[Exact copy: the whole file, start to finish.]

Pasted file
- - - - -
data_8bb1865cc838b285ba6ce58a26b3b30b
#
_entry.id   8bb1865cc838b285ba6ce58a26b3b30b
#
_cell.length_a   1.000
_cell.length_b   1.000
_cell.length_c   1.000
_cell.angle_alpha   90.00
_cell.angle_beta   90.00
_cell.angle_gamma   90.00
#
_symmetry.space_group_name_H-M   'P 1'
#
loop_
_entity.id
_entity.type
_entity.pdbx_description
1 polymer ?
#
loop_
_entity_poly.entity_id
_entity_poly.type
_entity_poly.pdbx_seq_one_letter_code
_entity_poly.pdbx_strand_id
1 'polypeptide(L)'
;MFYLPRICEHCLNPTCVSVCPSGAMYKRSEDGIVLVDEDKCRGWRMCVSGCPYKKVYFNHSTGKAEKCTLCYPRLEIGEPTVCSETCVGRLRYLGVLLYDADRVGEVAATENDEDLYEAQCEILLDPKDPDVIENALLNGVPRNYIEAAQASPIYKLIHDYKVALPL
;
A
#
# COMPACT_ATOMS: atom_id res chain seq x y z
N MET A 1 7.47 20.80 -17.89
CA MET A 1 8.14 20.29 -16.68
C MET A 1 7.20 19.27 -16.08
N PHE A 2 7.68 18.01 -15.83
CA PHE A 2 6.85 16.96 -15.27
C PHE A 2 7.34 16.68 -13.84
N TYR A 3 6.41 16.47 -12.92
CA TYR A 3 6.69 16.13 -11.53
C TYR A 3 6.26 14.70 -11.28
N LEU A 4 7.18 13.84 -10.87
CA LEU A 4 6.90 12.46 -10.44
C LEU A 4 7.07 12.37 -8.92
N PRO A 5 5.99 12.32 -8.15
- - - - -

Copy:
data_8bb1865cc838b285ba6ce58a26b3b30b
#
_entry.id   8bb1865cc838b285ba6ce58a26b3b30b
#
_cell.length_a   1.000
_cell.length_b   1.000
_cell.length_c   1.000
_cell.angle_alpha   90.00
_cell.angle_beta   90.00
_cell.angle_gamma   90.00
#
_symmetry.space_group_name_H-M   'P 1'
#
loop_
_entity.id
_entity.type
_entity.pdbx_description
1 polymer ?
#
loop_
_entity_poly.entity_id
_entity_poly.type
_entity_poly.pdbx_seq_one_letter_code
_entity_poly.pdbx_strand_id
1 'polypeptide(L)'
;MFYLPRICEHCLNPTCVSVCPSGAMYKRSEDGIVLVDEDKCRGWRMCVSGCPYKKVYFNHSTGKAEKCTLCYPRLEIGEPTVCSETCVGRLRYLGVLLYDADRVGEVAATENDEDLYEAQCEILLDPKDPDVIENALLNGVPRNYIEAAQASPIYKLIHDYKVALPL
;
A
#
# COMPACT_ATOMS: atom_id res chain seq x y z
N MET A 1 7.47 20.80 -17.89
CA MET A 1 8.14 20.29 -16.68
C MET A 1 7.20 19.27 -16.08
N PHE A 2 7.68 18.01 -15.83
CA PHE A 2 6.85 16.96 -15.27
C PHE A 2 7.34 16.68 -13.84
N TYR A 3 6.41 16.47 -12.92
CA TYR A 3 6.69 16.13 -11.53
C TYR A 3 6.26 14.70 -11.28
N LEU A 4 7.18 13.84 -10.87
CA LEU A 4 6.90 12.46 -10.44
C LEU A 4 7.07 12.37 -8.92
N PRO A 5 5.99 12.32 -8.15